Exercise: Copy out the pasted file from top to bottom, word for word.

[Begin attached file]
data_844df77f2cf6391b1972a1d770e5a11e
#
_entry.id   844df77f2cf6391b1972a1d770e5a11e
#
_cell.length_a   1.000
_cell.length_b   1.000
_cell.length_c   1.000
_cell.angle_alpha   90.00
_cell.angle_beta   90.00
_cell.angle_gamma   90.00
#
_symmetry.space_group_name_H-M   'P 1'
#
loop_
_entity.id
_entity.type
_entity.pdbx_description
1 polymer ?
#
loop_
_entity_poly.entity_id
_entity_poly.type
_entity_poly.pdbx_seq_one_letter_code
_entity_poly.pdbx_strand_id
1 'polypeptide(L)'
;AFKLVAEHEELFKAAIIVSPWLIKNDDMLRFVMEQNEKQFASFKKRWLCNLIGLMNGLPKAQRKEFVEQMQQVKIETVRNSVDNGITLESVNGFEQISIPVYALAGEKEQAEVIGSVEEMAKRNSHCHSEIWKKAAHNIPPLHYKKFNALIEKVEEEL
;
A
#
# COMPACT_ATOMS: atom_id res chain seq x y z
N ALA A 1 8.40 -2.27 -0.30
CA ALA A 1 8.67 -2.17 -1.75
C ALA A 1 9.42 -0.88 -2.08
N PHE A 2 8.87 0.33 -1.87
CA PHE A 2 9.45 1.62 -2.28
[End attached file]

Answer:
data_844df77f2cf6391b1972a1d770e5a11e
#
_entry.id   844df77f2cf6391b1972a1d770e5a11e
#
_cell.length_a   1.000
_cell.length_b   1.000
_cell.length_c   1.000
_cell.angle_alpha   90.00
_cell.angle_beta   90.00
_cell.angle_gamma   90.00
#
_symmetry.space_group_name_H-M   'P 1'
#
loop_
_entity.id
_entity.type
_entity.pdbx_description
1 polymer ?
#
loop_
_entity_poly.entity_id
_entity_poly.type
_entity_poly.pdbx_seq_one_letter_code
_entity_poly.pdbx_strand_id
1 'polypeptide(L)'
;AFKLVAEHEELFKAAIIVSPWLIKNDDMLRFVMEQNEKQFASFKKRWLCNLIGLMNGLPKAQRKEFVEQMQQVKIETVRNSVDNGITLESVNGFEQISIPVYALAGEKEQAEVIGSVEEMAKRNSHCHSEIWKKAAHNIPPLHYKKFNALIEKVEEEL
;
A
#
# COMPACT_ATOMS: atom_id res chain seq x y z
N ALA A 1 8.40 -2.27 -0.30
CA ALA A 1 8.67 -2.17 -1.75
C ALA A 1 9.42 -0.88 -2.08
N PHE A 2 8.87 0.33 -1.87
CA PHE A 2 9.45 1.62 -2.28